Soldiers' Stories Statement
Former Sergeant Jason Lemieux, U.S. Marine Corps Infantry, 3/7 Lima Company, veteran of Operation Iraqi Freedom and member of Iraq Veterans Against the War; Columbia University, New York City, December 2008
48”x 48” Chromogenic Color Print

On April 17, 2004, Lima Company was in a twelve-hour firefight in Husaybah. Four marines in my platoon and our company commander were killed in the first half of the day, with more marines wounded. Shortly after the four marines in my platoon were killed, our lieutenant passed the word that the new rules of engagement [ROE] from Lieutenant Colonel Lopez were that any military-aged male wearing a black dishdashah and a red headdress, even if unarmed, was an enemy combatant and was to be shot on sight. The rationale for this was that the resistance fighters were wearing similar outfits, even though such outfits were common in Husaybah. Lima marines eagerly embraced the new ROEs and began shooting at anyone within eyesight wearing the aforementioned outfit.

I remember turning a corner and witnessing the marine in front of me raise his rifle at a civilian man who stepped out of a doorway. The man was wearing a black dishdashah and a red headdress. He was unarmed and appeared to be around 50 years old, with gray hair. I cannot remember the marine actually shooting the man. I have discussed this incident with a VA psychological counselor, and she informed me that it is possible my brain blocked the memory of the shooting because it was so traumatic. The next part of that incident I remember is stepping over the dead man’s body to clear the room he came out of. The room was a small storage room full of an Arabic brand of cheesy puffs (like Cheetos). There were no weapons in the room, nor were there any weapons on or around the deceased man.

After this incident, I actually extended my contract by ten months to redeploy to Ramadi for my third tour. My agreement with my commanding officer for extending was that I was going to lead this little experimental intelligence section. This assignment allowed me to read all the intelligence reports that came in every day, from everywhere. There was one report of an army unit that got in a firefight with a bunch of insurgents somewhere in the middle of town. There was this local traffic cop who, according to the report, was apparently pro-American, and he was accidentally killed in the crossfire between the insurgents and the army. His family knew that he was pro-American and they generally leaned that way too, but the day he died, his brother and two cousins joined the insurgency.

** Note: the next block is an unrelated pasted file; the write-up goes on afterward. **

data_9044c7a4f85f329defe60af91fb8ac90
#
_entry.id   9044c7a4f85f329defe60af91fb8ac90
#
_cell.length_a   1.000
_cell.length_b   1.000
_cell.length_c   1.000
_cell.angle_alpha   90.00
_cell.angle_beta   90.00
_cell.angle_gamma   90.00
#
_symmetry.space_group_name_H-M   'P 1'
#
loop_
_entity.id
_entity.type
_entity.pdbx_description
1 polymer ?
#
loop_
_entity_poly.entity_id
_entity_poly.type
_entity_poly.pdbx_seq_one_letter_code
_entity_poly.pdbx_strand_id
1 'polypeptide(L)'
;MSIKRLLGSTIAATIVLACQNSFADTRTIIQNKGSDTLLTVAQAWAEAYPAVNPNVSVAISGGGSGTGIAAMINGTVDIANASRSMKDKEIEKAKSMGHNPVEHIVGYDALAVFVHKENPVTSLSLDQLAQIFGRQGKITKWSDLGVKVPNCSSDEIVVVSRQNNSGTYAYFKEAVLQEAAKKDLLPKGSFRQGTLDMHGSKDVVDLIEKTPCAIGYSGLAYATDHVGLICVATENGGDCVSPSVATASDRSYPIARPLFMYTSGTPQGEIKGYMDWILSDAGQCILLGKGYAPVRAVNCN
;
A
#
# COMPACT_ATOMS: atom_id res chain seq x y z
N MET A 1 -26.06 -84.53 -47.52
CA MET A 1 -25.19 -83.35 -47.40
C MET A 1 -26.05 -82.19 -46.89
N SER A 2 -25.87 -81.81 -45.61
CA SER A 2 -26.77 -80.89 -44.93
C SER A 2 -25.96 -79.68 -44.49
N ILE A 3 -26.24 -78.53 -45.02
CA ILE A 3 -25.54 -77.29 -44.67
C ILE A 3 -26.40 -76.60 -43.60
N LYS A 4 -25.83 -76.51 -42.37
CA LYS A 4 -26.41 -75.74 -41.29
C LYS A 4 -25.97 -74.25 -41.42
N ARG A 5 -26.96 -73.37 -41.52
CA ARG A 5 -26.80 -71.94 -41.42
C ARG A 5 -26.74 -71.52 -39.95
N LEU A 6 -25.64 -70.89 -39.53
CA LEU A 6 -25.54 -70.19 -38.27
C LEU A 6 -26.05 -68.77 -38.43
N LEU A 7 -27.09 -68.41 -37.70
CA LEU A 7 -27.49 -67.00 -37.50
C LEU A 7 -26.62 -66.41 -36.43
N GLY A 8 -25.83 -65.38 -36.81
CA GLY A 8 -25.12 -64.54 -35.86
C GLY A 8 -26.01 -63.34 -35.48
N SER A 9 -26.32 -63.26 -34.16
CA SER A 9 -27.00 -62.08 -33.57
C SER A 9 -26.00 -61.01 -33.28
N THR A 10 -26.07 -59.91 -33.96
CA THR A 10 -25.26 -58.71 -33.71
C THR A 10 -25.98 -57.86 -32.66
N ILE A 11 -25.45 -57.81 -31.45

Later I read about this sort of tribal culture where they’re socially obligated to get revenge. When someone is killed, that’s initiating a blood feud. You’re socially obligated to get revenge and you would be stigmatized if you didn’t. So this traffic cop was our friend, and by accidentally killing him we created three more enemies.

That was the first real proof that trying to win the way we are is mathematically impossible. We’re trying to win by killing, and the simple math is that we’re multiplying our enemies every time we kill someone.

That report talked about his whole family with the same last name, who was the son of whom, and who was pro-American and who was anti-American. So we made a flow chart of the whole family and we circled all their names in green, and then those three that were insurgents, we circled in orange. A couple of months later I got another report talking about the exact same family and almost every one of them was an insurgent. I just went through circling all of these names in orange. You just had this big flow chart on the wall and everything was orange.

Jason Lemieux is currently studying political science at Columbia University. Descriptions of the Husaybah firefight are from Jason Lemieux’s testimony to the Congressional Progressive Caucus as part of the “Winter Soldier on the Hill” event in Washington, DC, where members of Iraq Veterans Against the War gave eyewitness accounts of their experiences in Iraq, May 15, 2008.

The remainder of this text was transcribed and edited from interviews conducted by Jennifer Karady in August 2008.

© Jennifer Karady 2016, all rights reserved.